This article appeared online at TheNewAmerican.com on Wednesday, May 18, 2016:
U.S. intelligence officials warned on May 14 that Venezuela is descending into economic and political chaos that is likely to end in street violence, military suppression of citizens’ rights, and a possible coup to remove President Nicolás Maduro.
How much of that reflects CIA interventions to keep the crisis somewhat under control is an open question. But one of those anonymous “intelligence officials” told the Wall Street Journal that “[our] goal is to mitigate the crisis that they’re experiencing. It’s in the United States’ interest that Venezuela not bottom out.”
If past experience serves as a guide for the future, the CIA could instigate such a coup before the country collapses altogether and reverts to a 19th-century banana republic. The difference is that, instead of bananas, Venezuela has oil — a lot of oil — more proven reserves than any country on the planet, and eight times that of the United States. Already Venezuela’s oil production is shrinking and will likely continue to do so, exacerbating the economic crisis and growing the concerns of U.S. officials about further disruptions in the flow of oil from the country. Two of the world’s largest oil service companies — Halliburton and Schlumberger — are owed millions from Venezuela’s bankrupt government and hence have announced plans to cut back production. Venezuela’s state-owned oil company, Petróleos de Venezuela, S.A. or PCVSA, is heavily dependent upon the two companies, so any cuts on their part would further reduce Venezuela’s cash flow, 95 percent of which comes from oil exports.
Oil revenues fund nearly everything in Maduro’s socialist nightmare. But with a $7 billion interest payment due later this year, Maduro is cutting back imports even further, sending the economy into chaos. Venezuela has the world’s highest crime rate, and street crime has turned the capital city of Caracas into the most dangerous city in the world; there is now one murder perpetrated every 28 minutes. Citizens are chasing down stray cats and dogs (and the occasional unlucky pigeon) to stave off hunger. Electricity is rationed, with unannounced blackouts affecting everyone. Essentials such as paper goods, diapers, pads, and even aspirin have long since disappeared from store shelves.
The horrendous state of the socialized medical services industry (if one can still call it that) has even drawn the attention of the left-liberal New York Times, which featured on Sunday seven pages outlining its disastrous collapse along with a dozen heart-rending and infuriating full-color pictures of the end product of socialism: patients bleeding on the floors of hospitals and infants dying because of lack of care, medicine, or even physicians. And this in a country with a superabundance of wealth stored underground. Some 13,000 doctors have fled the country over the past few years, and those who remain are having to barter their services as the Bolivar Fuerte — the “strong bolivar” — is essentially worthless.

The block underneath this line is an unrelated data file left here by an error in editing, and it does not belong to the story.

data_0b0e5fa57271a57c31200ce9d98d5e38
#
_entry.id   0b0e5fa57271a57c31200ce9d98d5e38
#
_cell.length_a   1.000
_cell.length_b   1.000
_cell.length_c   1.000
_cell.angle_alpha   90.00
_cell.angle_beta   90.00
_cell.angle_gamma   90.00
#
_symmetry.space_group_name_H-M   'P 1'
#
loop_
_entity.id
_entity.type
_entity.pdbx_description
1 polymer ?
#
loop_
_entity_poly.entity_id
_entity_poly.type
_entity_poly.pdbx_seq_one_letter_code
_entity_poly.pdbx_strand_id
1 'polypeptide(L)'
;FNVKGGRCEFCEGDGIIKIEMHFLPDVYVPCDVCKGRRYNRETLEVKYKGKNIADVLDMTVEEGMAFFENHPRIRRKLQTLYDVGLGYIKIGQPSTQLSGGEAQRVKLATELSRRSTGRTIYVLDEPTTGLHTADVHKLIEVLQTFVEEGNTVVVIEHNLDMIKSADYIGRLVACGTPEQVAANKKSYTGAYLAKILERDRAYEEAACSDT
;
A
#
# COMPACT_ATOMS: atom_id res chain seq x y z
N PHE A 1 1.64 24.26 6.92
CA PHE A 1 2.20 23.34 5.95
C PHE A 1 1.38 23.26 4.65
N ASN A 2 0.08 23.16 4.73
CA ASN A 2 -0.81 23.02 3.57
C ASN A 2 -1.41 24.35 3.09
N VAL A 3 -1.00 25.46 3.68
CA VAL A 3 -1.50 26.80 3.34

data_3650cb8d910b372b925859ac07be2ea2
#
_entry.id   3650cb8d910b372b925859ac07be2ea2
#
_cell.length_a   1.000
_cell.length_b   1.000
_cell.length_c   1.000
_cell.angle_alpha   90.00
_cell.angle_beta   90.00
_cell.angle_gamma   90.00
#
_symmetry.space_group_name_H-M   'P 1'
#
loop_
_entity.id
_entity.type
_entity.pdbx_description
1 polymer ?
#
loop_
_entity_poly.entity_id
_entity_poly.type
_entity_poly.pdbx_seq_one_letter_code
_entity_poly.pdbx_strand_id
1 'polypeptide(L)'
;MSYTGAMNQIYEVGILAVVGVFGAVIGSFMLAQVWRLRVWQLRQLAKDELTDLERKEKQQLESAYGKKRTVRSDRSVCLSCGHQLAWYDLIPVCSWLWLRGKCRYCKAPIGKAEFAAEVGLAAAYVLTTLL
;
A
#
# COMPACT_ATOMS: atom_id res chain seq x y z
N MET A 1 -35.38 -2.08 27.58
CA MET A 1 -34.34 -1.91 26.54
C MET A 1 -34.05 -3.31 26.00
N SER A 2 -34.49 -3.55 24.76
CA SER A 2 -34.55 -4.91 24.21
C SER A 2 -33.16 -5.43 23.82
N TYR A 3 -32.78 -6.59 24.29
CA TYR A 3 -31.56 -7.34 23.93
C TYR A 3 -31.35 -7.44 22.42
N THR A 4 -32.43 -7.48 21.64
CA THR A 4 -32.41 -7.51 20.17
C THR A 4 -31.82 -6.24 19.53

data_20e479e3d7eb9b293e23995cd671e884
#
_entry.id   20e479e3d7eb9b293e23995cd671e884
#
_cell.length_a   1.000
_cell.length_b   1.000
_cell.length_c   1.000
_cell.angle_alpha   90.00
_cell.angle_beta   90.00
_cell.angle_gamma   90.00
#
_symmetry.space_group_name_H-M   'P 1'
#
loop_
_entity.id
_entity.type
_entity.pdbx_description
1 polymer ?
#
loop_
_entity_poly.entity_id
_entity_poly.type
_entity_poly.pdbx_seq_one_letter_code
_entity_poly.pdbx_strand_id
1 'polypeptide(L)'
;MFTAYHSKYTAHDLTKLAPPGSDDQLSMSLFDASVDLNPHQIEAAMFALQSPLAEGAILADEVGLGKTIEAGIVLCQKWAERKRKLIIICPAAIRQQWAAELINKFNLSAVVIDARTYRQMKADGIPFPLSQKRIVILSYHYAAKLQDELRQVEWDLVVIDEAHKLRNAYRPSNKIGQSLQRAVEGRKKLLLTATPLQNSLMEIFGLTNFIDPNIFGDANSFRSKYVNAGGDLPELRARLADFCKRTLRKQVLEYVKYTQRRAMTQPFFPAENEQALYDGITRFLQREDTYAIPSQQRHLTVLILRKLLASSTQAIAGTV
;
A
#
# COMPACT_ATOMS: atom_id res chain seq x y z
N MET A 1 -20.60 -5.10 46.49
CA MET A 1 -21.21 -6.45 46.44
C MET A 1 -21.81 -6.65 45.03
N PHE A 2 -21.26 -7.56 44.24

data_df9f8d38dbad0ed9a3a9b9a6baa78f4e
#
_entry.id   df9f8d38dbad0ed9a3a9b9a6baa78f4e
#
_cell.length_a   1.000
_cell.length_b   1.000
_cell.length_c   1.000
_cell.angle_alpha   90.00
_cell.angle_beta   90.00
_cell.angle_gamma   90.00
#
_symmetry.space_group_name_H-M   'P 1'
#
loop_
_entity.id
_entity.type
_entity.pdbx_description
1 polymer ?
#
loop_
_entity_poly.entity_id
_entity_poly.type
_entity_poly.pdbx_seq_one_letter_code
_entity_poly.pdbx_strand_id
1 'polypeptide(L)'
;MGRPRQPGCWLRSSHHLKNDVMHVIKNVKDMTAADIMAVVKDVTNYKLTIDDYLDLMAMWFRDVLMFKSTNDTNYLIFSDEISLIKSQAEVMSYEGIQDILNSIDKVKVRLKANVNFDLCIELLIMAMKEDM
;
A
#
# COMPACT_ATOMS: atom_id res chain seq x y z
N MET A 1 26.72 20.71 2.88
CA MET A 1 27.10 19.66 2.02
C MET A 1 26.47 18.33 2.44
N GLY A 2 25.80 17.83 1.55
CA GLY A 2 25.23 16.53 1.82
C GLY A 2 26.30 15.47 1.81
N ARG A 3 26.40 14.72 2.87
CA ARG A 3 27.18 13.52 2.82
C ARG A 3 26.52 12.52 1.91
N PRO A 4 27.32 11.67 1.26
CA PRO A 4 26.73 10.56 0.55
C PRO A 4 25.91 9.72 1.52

The Times, in its article entitled “Dying Infants and No Medicine: Inside Venezuela’s Failing Hospitals,” described a typical day in a hospital in the Venezuelan coastal city of Barcelona: “The day had begun with the usual hazards: chronic shortages of antibiotics, intravenous solutions, even food. Then a blackout swept over the city, shutting down the respirators in the maternity ward … three newborns were already dead … by nightfall four more … had died.”
Doctors operate without gloves or soap or pain medicines. Cancer medicines can be found only on the black market. Electricity rationing has forced hospitals to rely on backup generators, but they are failing thanks to the scarcity of parts and workmen skilled enough to repair them.
It’s a 19th century nightmare: “At the University of the Andes Hospital in the mountain city of Merida, there was not enough water to wash blood from the operating table. Doctors preparing for surgery cleaned their hands with bottles of seltzer water. ‘It is like something from the 19th century,’ said Dr. Christian Pino, a surgeon at the hospital.”
The death rate among newborns and their mothers has escalated to mind-numbing levels: “The rate of death among babies under a month old increased more than a hundredfold in public hospitals run by the [government’s] Health Ministry…. The rate of death among new mothers in those hospitals increased by almost five times in the same period.”
Continued the Times:
In the Caribbean port town of Barcelona, two premature infants died recently on the way to the main public clinic because the ambulance had no oxygen tanks. The hospital has no fully functioning X-ray or kidney dialysis machines because they broke long ago. And because there are no open beds, some patients lie on the floor in pools of their own blood.
It is a battlefield clinic in a country where there is no war.
Yes, there is a war. It’s between totalitarianism and freedom. When Madura was offered medical assistance from outside the country he turned it down flat, claiming that it was a conspiracy to privatize his medical service division. He then claimed, in a staggering display of deceit, that Venezuela’s healthcare system was the best in the world: “I doubt that anywhere in the world, except in Cuba, there exists a better health system than this one.”
Whether Madura is removed by recall, by a CIA-managed coup, or by assassination, the economy will remain in tatters. Apocalyptic writers such as James Wesley Rawles (the Patriots series) or William R. Forstchen (One Second After) need look no further than the economic and political collapse now taking place in Venezuela for inspiration for their next novels.
This is how socialism ends: not with a bang but with the whimper of patients in government-run hospitals dying for lack of care.